I enjoy traveling to new places and meeting new people. Over the last few years, I’ve been to Mexico, Canada, England, Scotland, Belgium, Denmark, Belize, Honduras and a few more. A few months from now, I’m going back to Europe, this time to Spain, Germany and the tiny island of Malta. Something I always keep in mind when I’m visiting unfamiliar places (including here in the U.S.) is that while people all over the world have a lot in common, some places are safer than others.
Honduras, for example, has the highest rate of intentional homicide (murder) in the world (90.4 per 100,000). Denmark, on the other hand, has one of the lowest (0.8 per 100,000), according to the United Nations Global Study on Homicide. Do I take extra precautions in Central America compared to Northern Europe? Absolutely.
But something else I always remember is that bad things can happen even in the safest places. Statistics aren’t very comforting if it was your loved one who was the one and only victim of murder in Iceland in 2012. I feel pretty safe in my own suburban neighborhood in Texas, but I still stay alert and lock my doors at night.
Most people aren’t daredevils. You probably wouldn’t go wandering the alleys of urban Chicago or Miami alone at night, and you certainly wouldn’t send your children to play there. But ordinary parents turn their kids lose on the digital equivalent of the back roads of Belize City every day. Teachers allow children to take off, alone and unprotected, for parts unknown during school hours. Of course I’m talking about unfiltered web surfing that can expose young people to dangers just as real as those that lurk in the shadows of big cities and the jungles of Central America.
The Internet is the greatest educational tool to come along in my lifetime. It rates right up there with the printing press in terms of furthering the spread of knowledge. It’s still amazing to people like me, who didn’t grow up taking it for granted, that we can go online and from our homes or classrooms have immediate access to more information than we used to have sitting in a big university library. I love having such a wonderful research tool at my fingertips and I often think, “If only I’d had this when I was in school, what fantastic papers I could have written.”
The Internet has also morphed into an important social venue. In the “olden days,” kids learned about other cultures by painstakingly handwriting letters to pen pals in exotic countries and waiting weeks for a reply. Today, young people routinely become fast friends with others half-way around the globe, exchanging text and photos and making audio and video calls on a daily basis – and it’s an activity not just reserved for the wealthy.
But along with all these benefits come a myriad of dangers. Just as there are “bad parts of town” populated by drug pushers and other criminals, there are bad web sites, full of pornography, hateful propaganda, and lies that can seduce young, naïve minds. In the same way it can be easy to accidentally cross a street and find yourself in a very different kind of neighborhood, these sites are sometimes linked to more benign sites (often in comments or other user-input sections) or they can pop up in a legitimate web search.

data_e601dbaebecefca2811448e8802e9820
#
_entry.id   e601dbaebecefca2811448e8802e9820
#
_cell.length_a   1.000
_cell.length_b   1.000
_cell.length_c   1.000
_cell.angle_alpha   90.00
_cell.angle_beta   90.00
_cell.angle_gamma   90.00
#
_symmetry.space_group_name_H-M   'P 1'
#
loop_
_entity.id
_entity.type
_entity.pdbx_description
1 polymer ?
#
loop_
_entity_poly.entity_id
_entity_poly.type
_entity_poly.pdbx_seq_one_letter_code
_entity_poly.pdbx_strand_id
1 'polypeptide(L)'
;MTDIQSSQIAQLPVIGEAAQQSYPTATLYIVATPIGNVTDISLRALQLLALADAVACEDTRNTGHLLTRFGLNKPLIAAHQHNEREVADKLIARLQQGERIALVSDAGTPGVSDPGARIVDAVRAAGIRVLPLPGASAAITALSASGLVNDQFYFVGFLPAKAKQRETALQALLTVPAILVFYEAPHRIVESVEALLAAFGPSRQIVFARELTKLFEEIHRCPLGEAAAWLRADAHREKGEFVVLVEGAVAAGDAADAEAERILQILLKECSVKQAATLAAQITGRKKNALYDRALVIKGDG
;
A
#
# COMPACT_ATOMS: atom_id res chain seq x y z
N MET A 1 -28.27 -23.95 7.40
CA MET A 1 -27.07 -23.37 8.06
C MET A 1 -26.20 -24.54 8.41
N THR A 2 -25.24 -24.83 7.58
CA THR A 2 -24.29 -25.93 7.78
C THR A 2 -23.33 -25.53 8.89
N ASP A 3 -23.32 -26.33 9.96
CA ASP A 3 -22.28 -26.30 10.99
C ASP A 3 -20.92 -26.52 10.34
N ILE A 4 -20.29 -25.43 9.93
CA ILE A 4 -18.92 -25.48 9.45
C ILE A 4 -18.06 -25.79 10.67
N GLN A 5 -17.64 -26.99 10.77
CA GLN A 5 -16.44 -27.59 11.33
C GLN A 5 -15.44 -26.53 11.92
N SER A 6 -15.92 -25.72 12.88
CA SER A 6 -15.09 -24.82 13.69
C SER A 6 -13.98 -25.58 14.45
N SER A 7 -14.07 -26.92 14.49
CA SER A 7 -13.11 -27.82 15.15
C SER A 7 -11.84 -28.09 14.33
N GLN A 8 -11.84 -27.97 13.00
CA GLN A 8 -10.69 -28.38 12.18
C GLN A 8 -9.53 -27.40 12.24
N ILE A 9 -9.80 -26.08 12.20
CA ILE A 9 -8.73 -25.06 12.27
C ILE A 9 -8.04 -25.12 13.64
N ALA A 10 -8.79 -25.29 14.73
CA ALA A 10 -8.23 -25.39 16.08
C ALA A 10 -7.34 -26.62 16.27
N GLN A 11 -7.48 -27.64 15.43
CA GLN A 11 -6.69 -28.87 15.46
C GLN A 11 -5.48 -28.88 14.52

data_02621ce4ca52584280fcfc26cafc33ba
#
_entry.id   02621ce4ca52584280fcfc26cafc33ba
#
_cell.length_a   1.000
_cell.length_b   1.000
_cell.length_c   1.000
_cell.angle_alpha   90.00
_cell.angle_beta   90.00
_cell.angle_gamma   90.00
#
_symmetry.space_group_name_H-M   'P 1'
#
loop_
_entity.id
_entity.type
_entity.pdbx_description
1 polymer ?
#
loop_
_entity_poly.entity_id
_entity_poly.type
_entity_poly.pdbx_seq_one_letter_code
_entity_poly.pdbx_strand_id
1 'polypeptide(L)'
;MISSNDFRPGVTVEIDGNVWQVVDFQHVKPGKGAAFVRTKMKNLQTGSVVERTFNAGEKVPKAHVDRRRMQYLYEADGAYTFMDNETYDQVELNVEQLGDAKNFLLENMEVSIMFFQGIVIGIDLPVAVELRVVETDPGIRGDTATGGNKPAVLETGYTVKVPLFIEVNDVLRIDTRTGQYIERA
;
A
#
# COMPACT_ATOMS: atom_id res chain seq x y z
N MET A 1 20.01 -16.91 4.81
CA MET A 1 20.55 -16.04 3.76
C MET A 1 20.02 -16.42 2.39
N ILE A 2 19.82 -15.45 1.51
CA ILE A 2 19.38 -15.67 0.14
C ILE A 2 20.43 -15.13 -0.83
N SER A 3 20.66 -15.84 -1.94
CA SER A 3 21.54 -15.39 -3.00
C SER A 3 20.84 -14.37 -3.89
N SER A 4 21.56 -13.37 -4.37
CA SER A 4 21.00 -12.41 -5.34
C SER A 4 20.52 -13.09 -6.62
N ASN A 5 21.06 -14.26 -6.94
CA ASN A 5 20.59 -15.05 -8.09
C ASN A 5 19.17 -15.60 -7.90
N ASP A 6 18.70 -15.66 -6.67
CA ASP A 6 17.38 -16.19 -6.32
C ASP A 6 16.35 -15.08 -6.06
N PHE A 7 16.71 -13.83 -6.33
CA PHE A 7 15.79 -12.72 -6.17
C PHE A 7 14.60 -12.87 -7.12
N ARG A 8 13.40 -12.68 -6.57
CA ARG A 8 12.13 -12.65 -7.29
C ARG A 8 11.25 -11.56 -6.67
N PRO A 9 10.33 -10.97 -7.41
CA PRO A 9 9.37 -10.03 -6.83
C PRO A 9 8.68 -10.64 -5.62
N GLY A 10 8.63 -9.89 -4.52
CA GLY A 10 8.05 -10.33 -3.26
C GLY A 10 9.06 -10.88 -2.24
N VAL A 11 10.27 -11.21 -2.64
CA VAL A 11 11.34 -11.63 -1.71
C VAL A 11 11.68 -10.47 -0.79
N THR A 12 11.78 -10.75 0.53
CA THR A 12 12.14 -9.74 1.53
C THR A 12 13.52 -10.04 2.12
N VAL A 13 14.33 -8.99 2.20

Even worse are those sites that deliberately masquerade as innocent children’s resources to lure young victims in. Con men set to take advantage of kids’ gullibility and inexperience are bad enough; sexual predators are worse. These types of cybercriminals construct “traps” – sites designed to appeal to youngsters’ common interests such as music, video games, or popular TV shows – and use them to collect contact information so they can “get to know” the kids and earn their trust.
The problem is rampant, and many efforts to address it are ongoing. In the U.S., the federal government recognized the potential for abuse back in 2000 and passed the Children’s Internet Protection Act (CIPA), amidst a good bit of controversy from civil libertarians over the censorship aspect. The legislation requires that schools and libraries receiving federal funding adopt Internet safety policies that include technological controls capable of blocking/filtering of Internet content that’s deemed to be harmful to minors.
Protecting children is a big priority, but adults are at risk on the Internet, too – and they can put the companies for which they work at risk when they venture onto malicious web sites using company computers (or, in a BYOD situation, their own devices while connected to the company network). Businesses aren’t required by law to implement web filtering the way schools and libraries are, but that doesn’t mean they shouldn’t take it upon themselves to do so. Monitoring and filtering web usage can protect organizations and their users from many of the “cyberstranger dangers” that are out there, and potentially save millions of dollars in all the costs associated with data breaches.
For more information on the cyberstranger threat, CIPA and a multi-layered approach to web filtering and Internet monitoring, see GFI’s white paper Beware of Cyberstrangers.